How To Cut Weight For A Muay Thai, MMA, Boxing Fight

This article is going to cover weight cutting for same day weigh-ins. If you have a weigh-in the day before your fight, then you can use other methods to cut weight that are not mentioned in this article.

This guide will tell you how to easily and safely manipulate your water weight without too much effort before a fight and in a way that won’t kill your fight performance. Since the human body is made up of 50%-70% water weight, you can easily cut a number of kilos/lbs in both water and fat weight safely before a fight. In women, however, less weight can be cut due to the fact that they have more natural bodyfat than men; this means their bodies do NOT contain as much water as a man’s to drop.

How To Cut Weight For A Muay Thai, MMA, Boxing Fight

Why Do You Want To Cut Weight?

It’s pretty simple really: so you can have a strength advantage when you fight. If you walk around at say 185lbs but make a fight weight at 165lbs, you will strength advantage at 165lbs (since you will, in fact, be an 185-er fighting at 165). Now, say you fight at your walk around weight of 185lbs. Well, if your opponent happens to walk around at 205lbs and cuts to 185lb, it’s likely he could have a huge strength advantage over you.

In reality, no sane fighter opts to fight at walk-around weight because the fighter’s opponent will be cutting anywhere from 5lbs to 50 lbs for the fight.

Do you feel like being a lightweight and fighting a cruiserweight or middleweight? Then you better learn how to cut weight.


Assuming you start cutting 7 days before your fight, here is my method for cutting a lot of weight while still being able to train hard the WEEK of the fight. Keep in mind HOW much you can cut depends on a number of factors:

  • gender (men can cut more than women)
  • current weight (the heavier you are, the more you can cut)
  • your current bodyfat (the lower bodyfat you walk around at, the MORE weight you can likely cut; sounds backward, but it’s true since muscle contains water while fat contains very little water. If you two guys are the same weight, one at 10 percent and one at 20 percent bodyfat, the guy with 10 percent has more muscle on his frame to suck water from)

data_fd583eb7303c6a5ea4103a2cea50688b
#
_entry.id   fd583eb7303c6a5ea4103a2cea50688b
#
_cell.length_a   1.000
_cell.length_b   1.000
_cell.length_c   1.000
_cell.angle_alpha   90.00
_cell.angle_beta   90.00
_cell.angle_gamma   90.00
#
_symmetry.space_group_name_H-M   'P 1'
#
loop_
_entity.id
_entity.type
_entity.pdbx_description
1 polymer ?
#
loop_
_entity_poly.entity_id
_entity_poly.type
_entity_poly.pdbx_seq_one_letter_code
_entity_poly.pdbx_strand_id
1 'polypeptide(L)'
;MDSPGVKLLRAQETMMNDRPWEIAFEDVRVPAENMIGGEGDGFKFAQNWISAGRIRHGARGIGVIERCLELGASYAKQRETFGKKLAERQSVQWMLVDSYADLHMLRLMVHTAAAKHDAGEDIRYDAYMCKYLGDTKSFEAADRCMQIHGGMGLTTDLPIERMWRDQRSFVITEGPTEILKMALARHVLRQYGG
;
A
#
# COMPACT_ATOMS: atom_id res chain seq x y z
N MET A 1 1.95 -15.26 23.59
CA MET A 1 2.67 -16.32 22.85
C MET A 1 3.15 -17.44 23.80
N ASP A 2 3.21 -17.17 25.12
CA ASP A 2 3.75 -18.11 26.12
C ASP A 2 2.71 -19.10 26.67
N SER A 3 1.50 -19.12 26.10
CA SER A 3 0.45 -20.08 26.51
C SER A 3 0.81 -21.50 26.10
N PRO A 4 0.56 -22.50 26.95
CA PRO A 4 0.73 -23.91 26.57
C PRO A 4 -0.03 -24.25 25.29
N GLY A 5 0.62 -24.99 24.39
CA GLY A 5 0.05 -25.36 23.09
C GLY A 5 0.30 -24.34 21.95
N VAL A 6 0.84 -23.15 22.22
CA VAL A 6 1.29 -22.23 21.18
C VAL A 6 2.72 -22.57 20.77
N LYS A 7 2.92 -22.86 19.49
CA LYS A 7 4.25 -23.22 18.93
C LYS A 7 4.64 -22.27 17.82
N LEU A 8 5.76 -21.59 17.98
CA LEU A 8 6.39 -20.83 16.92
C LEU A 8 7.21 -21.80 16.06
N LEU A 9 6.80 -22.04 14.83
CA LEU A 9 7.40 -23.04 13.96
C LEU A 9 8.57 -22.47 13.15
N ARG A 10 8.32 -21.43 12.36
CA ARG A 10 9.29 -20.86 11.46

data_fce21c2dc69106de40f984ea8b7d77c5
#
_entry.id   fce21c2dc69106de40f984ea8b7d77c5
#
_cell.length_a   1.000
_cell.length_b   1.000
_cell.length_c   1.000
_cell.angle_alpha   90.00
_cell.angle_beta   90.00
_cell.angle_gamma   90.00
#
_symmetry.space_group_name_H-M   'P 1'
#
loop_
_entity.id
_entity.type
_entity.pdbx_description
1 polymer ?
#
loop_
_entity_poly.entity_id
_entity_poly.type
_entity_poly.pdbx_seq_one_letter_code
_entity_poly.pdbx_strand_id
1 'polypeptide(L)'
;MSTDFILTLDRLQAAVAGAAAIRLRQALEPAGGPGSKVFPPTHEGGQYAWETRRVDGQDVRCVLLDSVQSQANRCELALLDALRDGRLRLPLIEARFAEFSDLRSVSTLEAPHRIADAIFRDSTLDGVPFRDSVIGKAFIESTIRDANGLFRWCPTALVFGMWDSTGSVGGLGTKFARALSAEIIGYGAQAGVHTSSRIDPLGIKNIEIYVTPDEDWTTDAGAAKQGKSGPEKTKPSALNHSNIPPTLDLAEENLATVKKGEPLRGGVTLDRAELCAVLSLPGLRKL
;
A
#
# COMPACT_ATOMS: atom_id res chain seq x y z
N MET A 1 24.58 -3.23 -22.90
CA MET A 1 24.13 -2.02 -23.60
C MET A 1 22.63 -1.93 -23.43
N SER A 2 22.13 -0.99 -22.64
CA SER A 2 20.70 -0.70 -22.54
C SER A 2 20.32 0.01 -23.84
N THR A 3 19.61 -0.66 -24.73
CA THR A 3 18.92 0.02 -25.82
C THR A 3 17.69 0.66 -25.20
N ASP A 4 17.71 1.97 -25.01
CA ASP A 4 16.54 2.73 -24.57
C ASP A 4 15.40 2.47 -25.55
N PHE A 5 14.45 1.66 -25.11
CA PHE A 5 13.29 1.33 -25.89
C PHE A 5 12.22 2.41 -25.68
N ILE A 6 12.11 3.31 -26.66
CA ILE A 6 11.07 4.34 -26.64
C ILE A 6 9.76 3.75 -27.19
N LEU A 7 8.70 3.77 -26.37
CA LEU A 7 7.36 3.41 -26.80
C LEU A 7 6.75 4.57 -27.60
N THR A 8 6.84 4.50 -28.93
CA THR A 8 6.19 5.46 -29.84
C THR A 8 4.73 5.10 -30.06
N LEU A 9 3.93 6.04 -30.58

• your genetics (some people can cut a lot of weight easy. Others not so much.)

It’s a good idea for you to do a TEST weight cut at some point before you do the real thing for a fight. This will give you an idea how much weight you can actually lose and may allow you to tinker with the methods slightly for additional weight loss when you actually need to cut for a fight.

Day 1-6: Lower Carbohydrate Intake by Half

  • Avoid starchy foods like pasta, rice, bread, etc
  • Avoid fruits and sugar

One week prior to your weigh-in,  lower your carbs to half your normal intake.

You should not go on a zero carb diet because you won’t have sufficient time to fill up your glycogen stores by the time you fight. However, lowering carb intake will allow you to shed water weight fast. Why? Because for every gram of carbohydrate you intake, your body will hold three grams of water weight to go with it. As an added “bonus” to dropping your carb intake, you may also lose some body fat by reducing your carb intake as IF you end up on a caloric deficit (this often happens when you lower carbs dramatically, as our modern meals are often built around carbs).

Another reason we don’t drop carbs out completely during this weight cut week: keeping some carbohydrates in your diet will allow you to continue training hard. Besides allowing you more time to work on your technique and cardio, being able to train hard will help maintain your confidence level, ensuring that you aren’t gassing out in training the week before your fight… There is nothing more disheartening than training that last week and finding you feel like you have WORSE cardio than you did before you started training for your fight.  Fighters who go on a ZERO carb diet before a fight might lose the weight they need to lose for the fight, but they will often suffer in their training leading up to the fight.

DAY 2:  Strategically Cut Out Salt